Monday, February 4, 2013


Andy stood at Broadway and Montgomery, smoking a cigarette, staring across the street. Behind him was an SRO hotel. His residence. As far as SROs go, it was ok. It was far from the Tenderloin, so it attracted more drunks than junkies. Sometimes drunks are better than junkies; sometimes not.

Andy was neither. He was poor, working poor, and in transition from a crazy girlfriend, a girlfriend that bought him a weekend in jail for a lie. With a welcoming smile, boots on their third resole and a slew of wool sweaters, he was comfortable in this neighborhood. He fit. North Beach.

Since the 40s, North Beach has attracted writers, musicians and romantics. Everyday, young men walk the streets, looking into windows of bars and bookstores, imaging their heroes: Kerouac, Garcia and Biafra, to name a few. And imagining history. Andy was no different. Fluent in Modest Mouse and Hendrix, Burroughs and Foster Wallace, like so many young people of his generation, he wasn’t pigeon holed by the past or present, only knowing both, without the shackles of age, history and dogma.

Across the street was Centerfolds, a strip club that caters to a more sophisticated crowd – a moneyed sleaze that appreciates girls with less tattoos, bigger boobs and clearer eyes. In contrast, a block to the west was The Lusty Lady, the politically correct strip club. With their jerk-off booths, fleshy dancers and union protection, the discerning scumbag had choices. Regardless of choice, methamphetamine, delusion and bad dads were common denominators of the entertainment.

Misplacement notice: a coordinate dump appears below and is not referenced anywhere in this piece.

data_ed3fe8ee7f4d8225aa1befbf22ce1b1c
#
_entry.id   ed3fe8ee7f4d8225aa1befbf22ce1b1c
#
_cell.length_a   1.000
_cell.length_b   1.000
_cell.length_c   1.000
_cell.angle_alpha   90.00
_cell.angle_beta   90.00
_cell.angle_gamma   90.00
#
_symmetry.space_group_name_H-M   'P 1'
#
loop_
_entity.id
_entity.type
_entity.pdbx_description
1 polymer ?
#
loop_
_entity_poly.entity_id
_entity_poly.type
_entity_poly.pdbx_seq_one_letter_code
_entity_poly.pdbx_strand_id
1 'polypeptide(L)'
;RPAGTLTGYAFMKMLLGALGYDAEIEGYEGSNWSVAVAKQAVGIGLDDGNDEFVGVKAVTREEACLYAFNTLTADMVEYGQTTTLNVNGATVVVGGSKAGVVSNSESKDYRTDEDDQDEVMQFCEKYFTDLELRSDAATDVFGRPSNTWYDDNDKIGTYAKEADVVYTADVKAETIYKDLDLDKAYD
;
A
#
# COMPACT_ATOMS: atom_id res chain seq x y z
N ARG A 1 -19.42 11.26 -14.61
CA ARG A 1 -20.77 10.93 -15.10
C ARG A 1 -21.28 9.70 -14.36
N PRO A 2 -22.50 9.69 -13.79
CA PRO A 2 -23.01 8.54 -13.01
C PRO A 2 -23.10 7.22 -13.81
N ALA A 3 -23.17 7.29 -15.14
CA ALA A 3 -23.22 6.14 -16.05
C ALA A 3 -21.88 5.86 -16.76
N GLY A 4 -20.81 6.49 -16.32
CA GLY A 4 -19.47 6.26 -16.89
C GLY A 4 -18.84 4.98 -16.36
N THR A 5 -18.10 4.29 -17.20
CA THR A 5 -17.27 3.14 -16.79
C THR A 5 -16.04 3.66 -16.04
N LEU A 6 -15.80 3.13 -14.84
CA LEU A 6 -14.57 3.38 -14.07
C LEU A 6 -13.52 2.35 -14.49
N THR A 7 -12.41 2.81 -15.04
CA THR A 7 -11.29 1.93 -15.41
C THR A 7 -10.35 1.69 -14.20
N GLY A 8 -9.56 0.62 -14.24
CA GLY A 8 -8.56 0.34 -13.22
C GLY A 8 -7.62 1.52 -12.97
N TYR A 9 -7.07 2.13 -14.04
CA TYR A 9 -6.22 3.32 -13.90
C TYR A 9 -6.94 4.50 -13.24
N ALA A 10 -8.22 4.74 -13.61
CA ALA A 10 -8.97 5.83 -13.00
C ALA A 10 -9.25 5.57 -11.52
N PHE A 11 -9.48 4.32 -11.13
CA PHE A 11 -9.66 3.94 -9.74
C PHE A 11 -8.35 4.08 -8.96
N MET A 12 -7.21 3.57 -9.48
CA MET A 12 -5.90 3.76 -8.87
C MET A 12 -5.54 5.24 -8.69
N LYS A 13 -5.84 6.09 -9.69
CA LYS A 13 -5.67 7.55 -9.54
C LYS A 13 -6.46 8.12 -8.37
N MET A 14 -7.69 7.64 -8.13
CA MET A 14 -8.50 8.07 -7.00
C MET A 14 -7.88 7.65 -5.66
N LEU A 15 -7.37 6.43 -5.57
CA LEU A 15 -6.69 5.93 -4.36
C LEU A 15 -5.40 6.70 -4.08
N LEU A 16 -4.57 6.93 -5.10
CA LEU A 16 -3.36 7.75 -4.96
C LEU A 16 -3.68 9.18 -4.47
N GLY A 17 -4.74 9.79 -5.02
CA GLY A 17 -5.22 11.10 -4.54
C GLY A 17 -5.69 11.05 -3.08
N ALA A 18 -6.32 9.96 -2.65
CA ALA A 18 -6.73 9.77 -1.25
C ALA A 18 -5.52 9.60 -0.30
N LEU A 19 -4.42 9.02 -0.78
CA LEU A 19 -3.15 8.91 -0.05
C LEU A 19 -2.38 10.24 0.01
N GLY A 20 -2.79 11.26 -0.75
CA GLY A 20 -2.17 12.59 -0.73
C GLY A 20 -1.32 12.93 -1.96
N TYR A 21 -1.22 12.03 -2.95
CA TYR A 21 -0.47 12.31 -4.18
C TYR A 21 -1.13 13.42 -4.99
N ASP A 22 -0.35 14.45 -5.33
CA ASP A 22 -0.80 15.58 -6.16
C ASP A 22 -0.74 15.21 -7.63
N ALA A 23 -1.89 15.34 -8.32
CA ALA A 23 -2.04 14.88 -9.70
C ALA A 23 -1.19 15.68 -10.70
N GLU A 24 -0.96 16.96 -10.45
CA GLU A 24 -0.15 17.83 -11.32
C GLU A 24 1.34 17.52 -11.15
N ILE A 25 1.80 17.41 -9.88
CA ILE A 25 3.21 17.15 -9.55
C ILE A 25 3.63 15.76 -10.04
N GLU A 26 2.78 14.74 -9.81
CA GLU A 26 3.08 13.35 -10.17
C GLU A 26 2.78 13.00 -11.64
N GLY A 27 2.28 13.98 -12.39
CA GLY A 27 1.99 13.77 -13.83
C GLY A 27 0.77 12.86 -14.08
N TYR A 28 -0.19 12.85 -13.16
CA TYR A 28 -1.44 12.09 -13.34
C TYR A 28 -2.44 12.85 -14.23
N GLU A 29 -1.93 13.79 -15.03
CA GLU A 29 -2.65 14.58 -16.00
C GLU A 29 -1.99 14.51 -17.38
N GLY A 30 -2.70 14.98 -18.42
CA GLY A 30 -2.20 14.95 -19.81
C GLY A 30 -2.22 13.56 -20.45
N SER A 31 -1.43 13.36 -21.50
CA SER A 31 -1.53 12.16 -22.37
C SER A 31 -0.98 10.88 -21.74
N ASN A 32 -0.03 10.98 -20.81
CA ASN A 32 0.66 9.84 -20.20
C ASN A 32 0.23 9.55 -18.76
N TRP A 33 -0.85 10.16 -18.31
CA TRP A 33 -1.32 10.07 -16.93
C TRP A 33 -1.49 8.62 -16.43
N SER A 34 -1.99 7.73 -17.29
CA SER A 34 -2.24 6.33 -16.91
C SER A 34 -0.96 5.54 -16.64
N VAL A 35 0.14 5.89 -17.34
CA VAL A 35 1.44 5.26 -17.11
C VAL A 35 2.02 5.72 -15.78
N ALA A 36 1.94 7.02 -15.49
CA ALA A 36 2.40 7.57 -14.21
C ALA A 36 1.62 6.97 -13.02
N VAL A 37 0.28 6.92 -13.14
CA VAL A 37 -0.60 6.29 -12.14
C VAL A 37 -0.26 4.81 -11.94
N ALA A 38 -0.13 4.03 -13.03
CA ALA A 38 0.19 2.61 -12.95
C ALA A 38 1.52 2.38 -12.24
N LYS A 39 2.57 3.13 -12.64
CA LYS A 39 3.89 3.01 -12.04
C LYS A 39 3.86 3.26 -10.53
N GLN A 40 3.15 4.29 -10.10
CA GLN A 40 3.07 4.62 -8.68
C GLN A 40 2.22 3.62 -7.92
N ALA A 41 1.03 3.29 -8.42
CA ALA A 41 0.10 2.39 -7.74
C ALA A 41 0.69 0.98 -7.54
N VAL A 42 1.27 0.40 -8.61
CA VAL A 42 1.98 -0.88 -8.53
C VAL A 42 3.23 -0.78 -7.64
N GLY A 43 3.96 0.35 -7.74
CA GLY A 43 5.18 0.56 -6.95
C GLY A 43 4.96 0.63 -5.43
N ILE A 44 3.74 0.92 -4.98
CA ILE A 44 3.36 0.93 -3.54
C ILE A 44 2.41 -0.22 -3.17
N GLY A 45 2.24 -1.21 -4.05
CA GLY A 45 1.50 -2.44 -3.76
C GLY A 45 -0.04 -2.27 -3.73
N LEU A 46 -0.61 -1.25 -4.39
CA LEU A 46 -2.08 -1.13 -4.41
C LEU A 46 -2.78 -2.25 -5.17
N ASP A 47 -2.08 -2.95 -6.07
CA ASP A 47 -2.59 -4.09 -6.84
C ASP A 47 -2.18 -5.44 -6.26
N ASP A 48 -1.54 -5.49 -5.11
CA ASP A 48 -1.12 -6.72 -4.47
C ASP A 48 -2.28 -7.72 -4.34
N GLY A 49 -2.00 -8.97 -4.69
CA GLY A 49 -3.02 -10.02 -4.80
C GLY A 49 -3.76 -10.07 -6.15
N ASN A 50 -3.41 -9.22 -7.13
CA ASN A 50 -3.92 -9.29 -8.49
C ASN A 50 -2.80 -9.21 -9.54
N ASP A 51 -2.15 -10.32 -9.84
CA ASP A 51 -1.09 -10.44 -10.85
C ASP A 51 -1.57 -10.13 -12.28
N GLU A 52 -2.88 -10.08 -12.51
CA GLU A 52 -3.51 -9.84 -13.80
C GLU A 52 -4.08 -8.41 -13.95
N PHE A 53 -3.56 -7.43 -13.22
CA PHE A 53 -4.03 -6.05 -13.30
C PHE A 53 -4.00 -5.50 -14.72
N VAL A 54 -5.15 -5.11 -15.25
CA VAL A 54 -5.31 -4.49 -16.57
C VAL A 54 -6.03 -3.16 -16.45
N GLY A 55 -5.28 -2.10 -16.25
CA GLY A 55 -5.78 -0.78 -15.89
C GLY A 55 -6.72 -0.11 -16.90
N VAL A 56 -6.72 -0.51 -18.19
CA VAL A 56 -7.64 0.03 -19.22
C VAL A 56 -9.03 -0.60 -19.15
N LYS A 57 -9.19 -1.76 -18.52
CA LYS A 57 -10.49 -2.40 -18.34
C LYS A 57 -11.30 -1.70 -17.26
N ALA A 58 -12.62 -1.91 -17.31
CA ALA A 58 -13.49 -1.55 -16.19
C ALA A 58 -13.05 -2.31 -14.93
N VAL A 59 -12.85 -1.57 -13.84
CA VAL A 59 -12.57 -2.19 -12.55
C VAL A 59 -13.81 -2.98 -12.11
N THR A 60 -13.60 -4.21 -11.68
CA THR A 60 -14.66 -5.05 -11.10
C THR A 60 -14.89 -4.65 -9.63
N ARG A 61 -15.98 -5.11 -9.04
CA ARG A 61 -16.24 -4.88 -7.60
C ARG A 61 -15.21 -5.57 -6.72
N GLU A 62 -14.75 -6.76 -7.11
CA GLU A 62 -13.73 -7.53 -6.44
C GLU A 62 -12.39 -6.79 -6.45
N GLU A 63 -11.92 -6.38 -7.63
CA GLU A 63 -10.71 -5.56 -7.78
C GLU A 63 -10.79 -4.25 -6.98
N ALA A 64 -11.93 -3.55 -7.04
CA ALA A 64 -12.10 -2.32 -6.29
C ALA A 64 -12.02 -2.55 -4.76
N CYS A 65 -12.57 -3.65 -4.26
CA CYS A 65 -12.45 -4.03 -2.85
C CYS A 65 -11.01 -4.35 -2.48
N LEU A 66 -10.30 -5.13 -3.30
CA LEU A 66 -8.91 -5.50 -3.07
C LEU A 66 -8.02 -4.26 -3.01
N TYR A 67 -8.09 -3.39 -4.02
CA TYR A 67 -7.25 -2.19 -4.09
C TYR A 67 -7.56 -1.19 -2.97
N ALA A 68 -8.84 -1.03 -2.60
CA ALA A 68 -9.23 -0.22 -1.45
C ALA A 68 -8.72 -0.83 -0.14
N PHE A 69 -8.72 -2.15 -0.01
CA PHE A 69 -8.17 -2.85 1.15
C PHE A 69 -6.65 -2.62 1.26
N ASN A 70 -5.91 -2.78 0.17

On the street outside the entrance of Centerfolds, Andy viewed a young, Asian man arguing with the bouncers. By his gesticulation, he could tell he was emphatically making a point. He moved closer to hear the plea:

“I didn’t know, I didn’t know,“ he said, wide eyed and shaking his head, in an effort to sway ignorance. “I didn’t know you couldn’t touch them. Nobody told me; there were no signs,” he continued, scouring the outside wall for a sign that listed the rules.

2 bouncers, crossed-armed and looking a little like Mr. Clean in black suits, stood motionless. Trained not to engage, they let him talk it out, but exhibited enough menace, incase force was needed.

Getting nowhere, he slightly changed his approach:

“My friends are in there. I promise, I swear, if you let me in, I won’t do a thing. I didn’t know. I didn’t know.” He said, resorting back to the original point.

Finally, with no response from the bouncers and out of ideas, he blurted: “I spent a lot of money in there, you know.” No response. He touched a stripper. He broke the rules.

Admitting defeat, he lumbered a quarter block down Montgomery and sat on the curb, his head between his knees. Andy watched, knowing he still had fight left in him.

Breather over, he jumped up and marched back to the entrance. Before he got there, second thoughts ruled, and he turned around. Stopping, with his back to the entrance, he appeared contemplative. Fueled with entitlement, injustice and alcohol, he came up with a better plan, walking farther down the block to where his motorcycle was parked.

Slipping his full-face motorcycle helmet over his head, he walked into the street and slinked back to the club, parked cars obscuring early detection from the bouncers. Crouching down behind the last parked car at the corner of Montgomery and Broadway, less than 15 yards from the swinging double doors of the entrance, he prepared himself for the final part of the new plan: regaining entrance into the club by force.